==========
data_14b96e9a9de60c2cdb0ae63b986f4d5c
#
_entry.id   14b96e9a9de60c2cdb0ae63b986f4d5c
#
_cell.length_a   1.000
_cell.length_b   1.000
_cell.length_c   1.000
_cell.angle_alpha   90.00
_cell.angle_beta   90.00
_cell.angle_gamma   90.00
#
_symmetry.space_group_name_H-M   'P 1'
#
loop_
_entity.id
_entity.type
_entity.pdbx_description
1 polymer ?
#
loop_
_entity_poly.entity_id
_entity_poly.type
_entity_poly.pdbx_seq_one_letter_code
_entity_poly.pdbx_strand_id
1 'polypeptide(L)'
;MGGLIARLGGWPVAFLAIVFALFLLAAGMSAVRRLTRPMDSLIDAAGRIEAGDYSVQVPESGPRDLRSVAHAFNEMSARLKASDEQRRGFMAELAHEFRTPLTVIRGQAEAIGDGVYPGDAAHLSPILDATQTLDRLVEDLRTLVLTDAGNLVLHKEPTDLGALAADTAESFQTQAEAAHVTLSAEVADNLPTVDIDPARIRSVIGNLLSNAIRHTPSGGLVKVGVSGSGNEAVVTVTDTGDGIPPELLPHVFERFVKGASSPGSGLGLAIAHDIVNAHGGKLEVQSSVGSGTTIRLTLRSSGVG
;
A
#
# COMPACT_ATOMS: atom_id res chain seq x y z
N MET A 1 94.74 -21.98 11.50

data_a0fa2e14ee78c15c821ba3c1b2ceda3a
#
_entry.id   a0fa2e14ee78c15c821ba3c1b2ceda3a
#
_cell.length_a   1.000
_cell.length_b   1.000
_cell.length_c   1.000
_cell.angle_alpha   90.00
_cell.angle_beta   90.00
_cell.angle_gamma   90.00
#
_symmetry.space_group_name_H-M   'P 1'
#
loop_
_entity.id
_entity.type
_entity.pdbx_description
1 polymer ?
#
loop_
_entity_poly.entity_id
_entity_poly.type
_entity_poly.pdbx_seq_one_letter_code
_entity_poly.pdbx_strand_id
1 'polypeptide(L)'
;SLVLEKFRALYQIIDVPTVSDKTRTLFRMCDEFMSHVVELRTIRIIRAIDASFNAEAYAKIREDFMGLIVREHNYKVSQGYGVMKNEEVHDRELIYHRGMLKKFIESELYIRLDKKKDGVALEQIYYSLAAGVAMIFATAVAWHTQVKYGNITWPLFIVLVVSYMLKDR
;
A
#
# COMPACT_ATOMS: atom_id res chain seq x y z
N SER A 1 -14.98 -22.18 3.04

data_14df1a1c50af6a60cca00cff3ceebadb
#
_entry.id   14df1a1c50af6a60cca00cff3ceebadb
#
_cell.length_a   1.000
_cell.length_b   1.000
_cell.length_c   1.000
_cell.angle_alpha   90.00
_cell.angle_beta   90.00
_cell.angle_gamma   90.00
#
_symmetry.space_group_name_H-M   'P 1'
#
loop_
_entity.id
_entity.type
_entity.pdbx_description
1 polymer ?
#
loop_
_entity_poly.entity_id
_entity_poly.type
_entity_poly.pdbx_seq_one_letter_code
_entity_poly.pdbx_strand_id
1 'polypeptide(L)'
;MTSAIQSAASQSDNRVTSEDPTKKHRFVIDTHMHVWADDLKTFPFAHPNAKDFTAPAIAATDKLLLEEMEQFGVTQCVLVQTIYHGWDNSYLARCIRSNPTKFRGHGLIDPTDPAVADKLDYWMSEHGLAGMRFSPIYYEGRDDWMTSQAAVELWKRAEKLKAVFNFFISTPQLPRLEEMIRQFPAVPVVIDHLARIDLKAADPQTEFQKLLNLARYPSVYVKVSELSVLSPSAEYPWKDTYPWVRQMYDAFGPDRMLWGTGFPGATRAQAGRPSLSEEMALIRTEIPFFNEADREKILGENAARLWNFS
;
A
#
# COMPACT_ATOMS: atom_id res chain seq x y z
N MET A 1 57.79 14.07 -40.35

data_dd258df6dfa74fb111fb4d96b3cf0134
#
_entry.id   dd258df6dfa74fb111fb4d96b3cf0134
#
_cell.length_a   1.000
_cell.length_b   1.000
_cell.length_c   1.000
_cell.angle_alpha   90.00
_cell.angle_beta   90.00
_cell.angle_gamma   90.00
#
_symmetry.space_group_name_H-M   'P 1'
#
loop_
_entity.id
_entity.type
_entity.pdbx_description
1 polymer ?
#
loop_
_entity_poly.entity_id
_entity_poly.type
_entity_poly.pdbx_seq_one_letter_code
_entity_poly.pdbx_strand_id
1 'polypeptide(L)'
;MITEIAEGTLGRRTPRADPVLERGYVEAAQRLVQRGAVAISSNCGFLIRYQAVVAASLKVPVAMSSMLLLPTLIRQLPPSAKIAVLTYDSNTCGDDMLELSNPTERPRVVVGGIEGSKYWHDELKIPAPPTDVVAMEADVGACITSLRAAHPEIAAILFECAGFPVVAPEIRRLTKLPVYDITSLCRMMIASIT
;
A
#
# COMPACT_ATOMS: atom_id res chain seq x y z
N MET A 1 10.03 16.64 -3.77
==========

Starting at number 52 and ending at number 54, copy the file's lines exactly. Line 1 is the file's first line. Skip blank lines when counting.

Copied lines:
_entity_poly.entity_id
_entity_poly.type
_entity_poly.pdbx_seq_one_letter_code